Homespun holidays – using plants to create Christmas decorations – Brief Article
From dried-and-gilded foliage to festive garlands, let nature be your inspiration for handmade holiday decorations
home for the holidays: It’s where we want to be. Often, our most cherished memories of childhood yuletides feature homespun scenes: baked goods cooling on the kitchen counter freshly clipped pine boughs perfuming the air, and ornaments fashioned by hand in the company of family and friends. It’s no wonder that throughout our lives, holiday decorations that show a human touch retain their considerable appeal. In Sheffield, Mass,, Robin Norris and his wife, Barbara Bockbrader, share a deep affection for just about anything that’s handmade. Their business, Campo de’ Fiori (Italian for “field of flowers”), specializes in handcrafted ornaments and furnishings that evoke “an irreplaceable sense of belonging,” as the couple puts it. From French wirework to Italianate stoneware and Mexican woodcarvings, the antique and newly crafted treasures on view “reflect our love of the simple elegance that is constantly mirrored in the natural world around us,” Robin says. Just outside the shop, Barbara’s Zone 5 gardens provide a ready source for holiday arrangements, including allium seedheads, poppy pods, and cardoons. Other decorations, such as tiny trees assembled entirely from twigs and eggs dyed with plant extracts, come from Barbara’s network of talented craftspeople. In Barbara’s designs as well as those of others, the rustic and the elegant meet head on: “We strive for just the right balance,” Barbara says.
A stroll through Robin and Barbara’s shop proves once again that the most successful holiday decorations often have their roots right outside the back door. From the Berkshire Hills, where she has lived for a quarter century, Barbara gathers pine and other cones and heaps them into birdbaths and antique mesquite troughs. Prunings from mature hollies make their way into classically shaped urns, while evergreen garlands drape windows and doors. Barbara favors balsam, as “It holds its needles and smells best”.
deck the halls
Festive candleholders: Insert pepperberries in a wire base sized to fit a stout pillar candle, or string together dried apple slices and form them into small wreaths to hold tapers.
Easy centerpiece: Fill a weathered wooden bowl with pinecones, dried citrus fruits, nuts, and dried flowers and seedheads from your garden. Before drying the fruit, score each clementine, lemon, or lime from the top down (see photo 3, this page). Hickory nuts, chestnuts, and pinecones can be sprayed lightly with gold paint to reflect the light. The dried heads of strawflowers (Helichrysum) and safflower (Carthamus tinctorius) will further enliven your yuletide still-life.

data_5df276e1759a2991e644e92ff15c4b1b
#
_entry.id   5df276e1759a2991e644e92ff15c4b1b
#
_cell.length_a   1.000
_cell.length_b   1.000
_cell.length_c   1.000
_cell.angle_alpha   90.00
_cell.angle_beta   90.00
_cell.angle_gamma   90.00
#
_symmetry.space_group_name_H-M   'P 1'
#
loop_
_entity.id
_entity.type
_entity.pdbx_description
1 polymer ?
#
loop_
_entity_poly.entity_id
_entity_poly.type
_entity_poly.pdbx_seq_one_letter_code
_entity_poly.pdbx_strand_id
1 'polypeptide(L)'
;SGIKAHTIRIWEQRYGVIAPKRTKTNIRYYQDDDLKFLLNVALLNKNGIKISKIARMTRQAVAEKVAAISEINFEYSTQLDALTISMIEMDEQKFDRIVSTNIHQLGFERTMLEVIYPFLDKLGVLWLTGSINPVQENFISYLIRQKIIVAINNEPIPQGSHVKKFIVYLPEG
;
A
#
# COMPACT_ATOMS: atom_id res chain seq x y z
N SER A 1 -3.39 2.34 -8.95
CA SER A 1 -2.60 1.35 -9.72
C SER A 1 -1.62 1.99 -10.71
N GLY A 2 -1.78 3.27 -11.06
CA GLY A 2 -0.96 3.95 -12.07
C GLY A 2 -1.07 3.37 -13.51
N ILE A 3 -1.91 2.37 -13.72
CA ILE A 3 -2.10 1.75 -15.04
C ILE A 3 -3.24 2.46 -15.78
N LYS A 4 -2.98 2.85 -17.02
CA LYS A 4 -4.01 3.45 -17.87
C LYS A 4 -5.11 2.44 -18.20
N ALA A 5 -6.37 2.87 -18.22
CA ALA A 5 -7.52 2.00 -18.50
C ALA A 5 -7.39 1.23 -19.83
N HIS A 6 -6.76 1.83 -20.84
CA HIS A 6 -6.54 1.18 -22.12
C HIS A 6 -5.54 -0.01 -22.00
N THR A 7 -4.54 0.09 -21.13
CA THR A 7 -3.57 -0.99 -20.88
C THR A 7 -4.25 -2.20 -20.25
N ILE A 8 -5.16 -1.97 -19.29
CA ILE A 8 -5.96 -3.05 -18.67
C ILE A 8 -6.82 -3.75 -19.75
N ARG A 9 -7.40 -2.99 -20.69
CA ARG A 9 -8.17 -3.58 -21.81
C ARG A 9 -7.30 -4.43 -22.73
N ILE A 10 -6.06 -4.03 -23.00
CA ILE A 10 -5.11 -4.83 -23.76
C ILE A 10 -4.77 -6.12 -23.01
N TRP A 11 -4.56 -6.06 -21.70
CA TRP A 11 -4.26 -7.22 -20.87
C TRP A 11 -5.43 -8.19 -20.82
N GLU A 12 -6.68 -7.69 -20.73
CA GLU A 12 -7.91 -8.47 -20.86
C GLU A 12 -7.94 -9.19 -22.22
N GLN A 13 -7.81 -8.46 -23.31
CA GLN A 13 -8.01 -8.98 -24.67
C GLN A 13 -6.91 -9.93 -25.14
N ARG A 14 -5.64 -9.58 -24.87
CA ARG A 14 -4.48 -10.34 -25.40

Windowsill garden: In October, age four or five six-inch terra-cotta pots (and saucers) by filling them with soil, watering thoroughly, and placing them outside in the shade for one month. Then, in November, fill pots with fresh soil and one amaryllis bulb each; top with moss if you like. Line up the pots on a sunny windowsill, keep watered, and watch the holiday show.
Colored eggs in a nest of moss await display on a tabletop or mantelpiece. Sisters Kate Swift and Marilyn Cederoth, flower farmers and artisans in Chatham, N.Y., blew the bantam eggs, then tinted them with turmeric, frozen spinach, and coffee (for blue eggs, they use blueberries). A coat of Briwax (available at crafts shops and hardware stores) applied with a soft cloth lends a subtle sheen. A tabletop glows with help from simple arrangements of gilded eucalyptus leaves, allium seedheads, poppy pods, and a cardoon.
Make a citrus garland by stringing dehydrated lemon slices on copper wire. Dried apple slices can also be strung together to fill a room with fragrance. 2. Gilded pinecones and nuts embellish a twig tree crowned with a dried allium. 3. An antique tree of Mexican tin heralds the season, as do scored citrus and red cherry peppers in profusion. 4. Magnolia Leaves spray painted gold underscore a mantelpiece swag of balsam fir. 5. Potted amaryllis bulbs top-dressed with moss make welcome gifts. Twig trees decorated with paperwhite blossoms and rose hips can be grouped with gilded gourds.
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